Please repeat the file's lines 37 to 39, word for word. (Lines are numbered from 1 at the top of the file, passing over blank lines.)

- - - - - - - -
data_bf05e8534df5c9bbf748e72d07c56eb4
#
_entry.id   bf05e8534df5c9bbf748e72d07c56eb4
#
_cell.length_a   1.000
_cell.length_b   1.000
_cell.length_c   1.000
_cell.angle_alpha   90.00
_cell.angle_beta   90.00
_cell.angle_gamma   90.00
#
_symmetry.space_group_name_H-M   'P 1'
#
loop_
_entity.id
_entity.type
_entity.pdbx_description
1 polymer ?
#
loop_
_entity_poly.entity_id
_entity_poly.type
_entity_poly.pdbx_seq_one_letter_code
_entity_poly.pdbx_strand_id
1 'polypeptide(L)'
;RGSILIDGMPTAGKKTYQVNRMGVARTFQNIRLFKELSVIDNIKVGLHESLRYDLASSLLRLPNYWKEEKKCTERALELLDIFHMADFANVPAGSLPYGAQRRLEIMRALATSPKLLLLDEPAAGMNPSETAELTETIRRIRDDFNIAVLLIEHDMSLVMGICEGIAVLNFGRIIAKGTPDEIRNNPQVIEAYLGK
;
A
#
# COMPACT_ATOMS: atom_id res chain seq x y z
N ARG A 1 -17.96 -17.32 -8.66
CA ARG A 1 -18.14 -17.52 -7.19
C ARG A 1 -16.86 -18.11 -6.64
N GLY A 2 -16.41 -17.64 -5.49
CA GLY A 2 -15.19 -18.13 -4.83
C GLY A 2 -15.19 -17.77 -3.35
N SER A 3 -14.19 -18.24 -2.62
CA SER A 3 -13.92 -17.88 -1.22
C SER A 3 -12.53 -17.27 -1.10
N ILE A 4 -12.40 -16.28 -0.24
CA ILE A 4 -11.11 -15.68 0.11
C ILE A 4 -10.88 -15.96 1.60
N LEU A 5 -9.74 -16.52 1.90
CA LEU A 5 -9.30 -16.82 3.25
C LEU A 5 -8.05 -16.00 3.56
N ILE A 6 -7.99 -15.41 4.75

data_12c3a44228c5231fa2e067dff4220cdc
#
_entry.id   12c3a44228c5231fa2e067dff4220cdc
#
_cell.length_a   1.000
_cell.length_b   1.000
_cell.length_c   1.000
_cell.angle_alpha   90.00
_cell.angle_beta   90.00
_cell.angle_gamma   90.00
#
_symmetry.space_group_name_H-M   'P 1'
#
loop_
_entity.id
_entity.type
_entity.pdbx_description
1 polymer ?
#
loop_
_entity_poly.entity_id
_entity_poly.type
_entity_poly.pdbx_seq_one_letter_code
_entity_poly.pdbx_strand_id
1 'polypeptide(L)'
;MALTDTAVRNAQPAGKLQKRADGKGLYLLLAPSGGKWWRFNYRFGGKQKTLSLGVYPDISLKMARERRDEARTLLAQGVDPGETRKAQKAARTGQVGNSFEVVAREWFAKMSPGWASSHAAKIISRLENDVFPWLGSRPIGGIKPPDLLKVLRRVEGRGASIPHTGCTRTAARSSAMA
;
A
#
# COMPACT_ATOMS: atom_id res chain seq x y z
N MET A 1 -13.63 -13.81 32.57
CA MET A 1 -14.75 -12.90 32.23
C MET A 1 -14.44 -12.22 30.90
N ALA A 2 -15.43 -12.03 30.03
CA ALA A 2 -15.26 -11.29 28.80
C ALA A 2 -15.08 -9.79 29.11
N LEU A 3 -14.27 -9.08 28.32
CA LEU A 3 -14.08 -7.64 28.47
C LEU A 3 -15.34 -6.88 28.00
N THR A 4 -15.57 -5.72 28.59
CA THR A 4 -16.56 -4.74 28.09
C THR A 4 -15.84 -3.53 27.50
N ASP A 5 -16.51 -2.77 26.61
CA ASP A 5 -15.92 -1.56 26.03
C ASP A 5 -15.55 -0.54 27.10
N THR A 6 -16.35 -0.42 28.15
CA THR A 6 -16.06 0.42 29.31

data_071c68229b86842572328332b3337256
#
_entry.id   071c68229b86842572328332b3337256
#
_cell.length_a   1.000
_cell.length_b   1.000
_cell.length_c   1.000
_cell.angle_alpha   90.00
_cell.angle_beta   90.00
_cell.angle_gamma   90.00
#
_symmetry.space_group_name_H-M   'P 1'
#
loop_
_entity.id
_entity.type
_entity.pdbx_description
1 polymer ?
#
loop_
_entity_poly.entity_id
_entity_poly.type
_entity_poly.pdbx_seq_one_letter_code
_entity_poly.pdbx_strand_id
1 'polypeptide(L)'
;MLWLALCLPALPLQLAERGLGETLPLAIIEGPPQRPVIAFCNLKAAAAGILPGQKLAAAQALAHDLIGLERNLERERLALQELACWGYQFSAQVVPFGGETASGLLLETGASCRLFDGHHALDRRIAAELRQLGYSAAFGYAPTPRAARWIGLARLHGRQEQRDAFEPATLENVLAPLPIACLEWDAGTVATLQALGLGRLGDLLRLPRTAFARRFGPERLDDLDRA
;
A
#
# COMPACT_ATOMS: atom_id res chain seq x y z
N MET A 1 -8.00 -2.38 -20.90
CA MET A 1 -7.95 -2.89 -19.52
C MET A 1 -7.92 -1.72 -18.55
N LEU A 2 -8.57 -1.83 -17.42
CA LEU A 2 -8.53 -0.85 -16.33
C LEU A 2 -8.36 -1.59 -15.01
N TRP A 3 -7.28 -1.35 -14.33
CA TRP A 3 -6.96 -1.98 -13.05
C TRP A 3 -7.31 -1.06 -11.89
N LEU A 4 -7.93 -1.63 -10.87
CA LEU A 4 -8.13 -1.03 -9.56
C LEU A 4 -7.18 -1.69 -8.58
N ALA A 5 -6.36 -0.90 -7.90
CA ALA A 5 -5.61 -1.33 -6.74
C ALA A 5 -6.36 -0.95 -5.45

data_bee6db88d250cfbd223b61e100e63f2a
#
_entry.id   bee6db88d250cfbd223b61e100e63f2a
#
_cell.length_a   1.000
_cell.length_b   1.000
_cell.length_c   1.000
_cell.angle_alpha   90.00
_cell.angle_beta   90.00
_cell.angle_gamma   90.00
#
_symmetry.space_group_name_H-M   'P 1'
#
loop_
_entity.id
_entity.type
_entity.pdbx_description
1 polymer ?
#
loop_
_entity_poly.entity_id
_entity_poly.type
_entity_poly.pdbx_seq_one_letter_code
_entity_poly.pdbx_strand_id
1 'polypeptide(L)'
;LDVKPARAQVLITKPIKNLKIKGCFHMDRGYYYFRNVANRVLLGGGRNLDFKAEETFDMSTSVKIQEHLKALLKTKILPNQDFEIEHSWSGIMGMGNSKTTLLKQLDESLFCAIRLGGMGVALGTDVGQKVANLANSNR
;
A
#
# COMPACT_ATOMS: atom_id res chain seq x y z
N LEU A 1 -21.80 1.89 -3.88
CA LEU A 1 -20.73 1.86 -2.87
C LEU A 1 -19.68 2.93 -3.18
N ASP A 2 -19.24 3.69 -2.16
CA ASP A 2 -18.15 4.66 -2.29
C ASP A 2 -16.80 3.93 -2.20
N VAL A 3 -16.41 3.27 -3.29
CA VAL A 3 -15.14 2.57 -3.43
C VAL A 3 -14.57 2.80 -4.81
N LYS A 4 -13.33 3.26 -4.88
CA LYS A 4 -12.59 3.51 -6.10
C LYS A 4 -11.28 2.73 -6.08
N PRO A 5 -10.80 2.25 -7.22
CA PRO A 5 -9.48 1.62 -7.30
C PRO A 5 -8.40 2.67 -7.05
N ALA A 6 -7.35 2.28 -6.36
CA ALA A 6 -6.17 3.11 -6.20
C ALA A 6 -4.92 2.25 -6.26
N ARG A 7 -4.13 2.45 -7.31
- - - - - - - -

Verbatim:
N SER A 3 -14.19 -18.24 -2.62
CA SER A 3 -13.92 -17.88 -1.22
C SER A 3 -12.53 -17.27 -1.10